The debate over Emperor Hirohito's accountability for government decisions and military operations up to the end of the World War II began before the end of the war and has continued even after his death. This book documents this controversy while providing insights into the Showa emperor's role in military planning in imperial Japan. It argues that Hirohito both knew of and participated in such planning and offers evidence that he was informed well in advance of the planned attack on Pearl Harbor. Using Japanese primary sources, this text aims to show that Hirohito's participation in the decision-making process was entirely consistent with his intellectual background and his passionate belief in the significance of the imperial tradition for the Japanese polity (kokutai) in prewar Japan.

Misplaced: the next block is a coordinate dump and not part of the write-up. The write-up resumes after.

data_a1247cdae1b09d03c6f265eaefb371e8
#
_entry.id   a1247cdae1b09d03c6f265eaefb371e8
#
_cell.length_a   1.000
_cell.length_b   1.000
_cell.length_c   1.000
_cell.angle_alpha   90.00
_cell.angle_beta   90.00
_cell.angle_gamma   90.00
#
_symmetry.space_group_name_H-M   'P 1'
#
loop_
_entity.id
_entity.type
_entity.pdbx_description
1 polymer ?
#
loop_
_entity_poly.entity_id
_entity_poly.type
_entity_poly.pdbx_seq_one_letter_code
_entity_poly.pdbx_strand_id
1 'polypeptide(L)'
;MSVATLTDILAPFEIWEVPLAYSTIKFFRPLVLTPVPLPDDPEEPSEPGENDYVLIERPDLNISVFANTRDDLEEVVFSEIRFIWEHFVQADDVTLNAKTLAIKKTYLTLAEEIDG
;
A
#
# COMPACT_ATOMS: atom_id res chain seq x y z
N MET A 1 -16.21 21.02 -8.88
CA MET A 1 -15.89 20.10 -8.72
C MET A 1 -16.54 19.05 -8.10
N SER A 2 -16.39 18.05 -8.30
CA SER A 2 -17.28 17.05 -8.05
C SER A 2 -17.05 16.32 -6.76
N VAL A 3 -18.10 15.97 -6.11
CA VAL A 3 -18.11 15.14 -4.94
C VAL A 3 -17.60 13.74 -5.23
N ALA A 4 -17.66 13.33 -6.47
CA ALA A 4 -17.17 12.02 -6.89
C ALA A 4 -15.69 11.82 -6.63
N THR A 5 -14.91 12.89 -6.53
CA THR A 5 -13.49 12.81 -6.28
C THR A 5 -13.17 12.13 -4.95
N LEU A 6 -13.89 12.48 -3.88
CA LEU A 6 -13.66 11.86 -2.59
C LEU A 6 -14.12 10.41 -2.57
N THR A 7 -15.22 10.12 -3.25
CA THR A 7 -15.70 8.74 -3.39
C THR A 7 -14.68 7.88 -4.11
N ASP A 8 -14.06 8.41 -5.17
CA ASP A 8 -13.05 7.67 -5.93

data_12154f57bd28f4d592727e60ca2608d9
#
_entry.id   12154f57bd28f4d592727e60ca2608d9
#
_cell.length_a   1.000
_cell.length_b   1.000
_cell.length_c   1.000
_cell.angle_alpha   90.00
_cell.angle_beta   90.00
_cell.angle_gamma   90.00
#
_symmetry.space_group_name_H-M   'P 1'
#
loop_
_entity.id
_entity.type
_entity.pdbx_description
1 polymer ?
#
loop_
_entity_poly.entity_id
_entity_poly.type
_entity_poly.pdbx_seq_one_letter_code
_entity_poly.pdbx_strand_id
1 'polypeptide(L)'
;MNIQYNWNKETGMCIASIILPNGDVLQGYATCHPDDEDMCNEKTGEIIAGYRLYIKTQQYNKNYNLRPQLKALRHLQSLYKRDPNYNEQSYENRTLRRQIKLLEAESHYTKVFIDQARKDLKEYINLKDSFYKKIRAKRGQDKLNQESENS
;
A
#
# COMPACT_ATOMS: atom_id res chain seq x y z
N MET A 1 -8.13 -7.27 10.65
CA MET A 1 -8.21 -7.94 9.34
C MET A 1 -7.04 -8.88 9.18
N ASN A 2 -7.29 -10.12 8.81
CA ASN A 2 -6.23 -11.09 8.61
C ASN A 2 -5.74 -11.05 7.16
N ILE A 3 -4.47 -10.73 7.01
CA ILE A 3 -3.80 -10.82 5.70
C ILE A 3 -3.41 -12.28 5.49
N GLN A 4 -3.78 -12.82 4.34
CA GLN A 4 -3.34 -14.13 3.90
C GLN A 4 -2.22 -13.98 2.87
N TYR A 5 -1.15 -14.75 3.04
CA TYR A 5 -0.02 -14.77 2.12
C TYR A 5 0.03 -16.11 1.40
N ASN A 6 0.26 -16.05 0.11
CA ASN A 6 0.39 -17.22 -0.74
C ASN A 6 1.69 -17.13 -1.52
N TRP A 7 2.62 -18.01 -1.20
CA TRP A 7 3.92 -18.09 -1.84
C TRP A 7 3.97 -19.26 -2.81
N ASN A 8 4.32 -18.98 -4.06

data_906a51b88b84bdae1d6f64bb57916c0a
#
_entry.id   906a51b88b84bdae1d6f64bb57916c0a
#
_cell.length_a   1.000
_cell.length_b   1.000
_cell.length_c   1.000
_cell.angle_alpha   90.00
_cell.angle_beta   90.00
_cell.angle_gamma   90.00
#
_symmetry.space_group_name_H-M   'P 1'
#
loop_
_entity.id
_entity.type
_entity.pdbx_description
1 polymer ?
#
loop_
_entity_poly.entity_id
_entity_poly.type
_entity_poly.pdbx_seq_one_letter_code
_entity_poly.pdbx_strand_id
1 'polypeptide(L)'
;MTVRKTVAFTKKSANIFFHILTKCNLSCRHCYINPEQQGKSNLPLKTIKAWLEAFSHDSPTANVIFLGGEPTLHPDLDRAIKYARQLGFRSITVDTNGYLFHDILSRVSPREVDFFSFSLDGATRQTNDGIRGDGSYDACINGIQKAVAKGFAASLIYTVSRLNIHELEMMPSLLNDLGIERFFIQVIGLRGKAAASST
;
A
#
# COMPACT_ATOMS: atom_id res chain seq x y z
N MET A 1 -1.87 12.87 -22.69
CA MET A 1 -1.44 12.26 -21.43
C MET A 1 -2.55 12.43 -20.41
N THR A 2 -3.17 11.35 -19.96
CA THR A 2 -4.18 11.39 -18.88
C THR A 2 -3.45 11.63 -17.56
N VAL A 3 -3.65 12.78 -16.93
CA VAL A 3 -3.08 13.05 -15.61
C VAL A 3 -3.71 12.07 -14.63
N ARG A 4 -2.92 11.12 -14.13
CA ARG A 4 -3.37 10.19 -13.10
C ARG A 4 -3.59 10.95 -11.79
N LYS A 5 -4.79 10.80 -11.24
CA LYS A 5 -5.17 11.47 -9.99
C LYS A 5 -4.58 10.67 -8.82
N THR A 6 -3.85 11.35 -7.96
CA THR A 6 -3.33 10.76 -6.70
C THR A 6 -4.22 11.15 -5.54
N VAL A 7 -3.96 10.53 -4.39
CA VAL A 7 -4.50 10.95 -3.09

Publisher: University of Hawai'i Press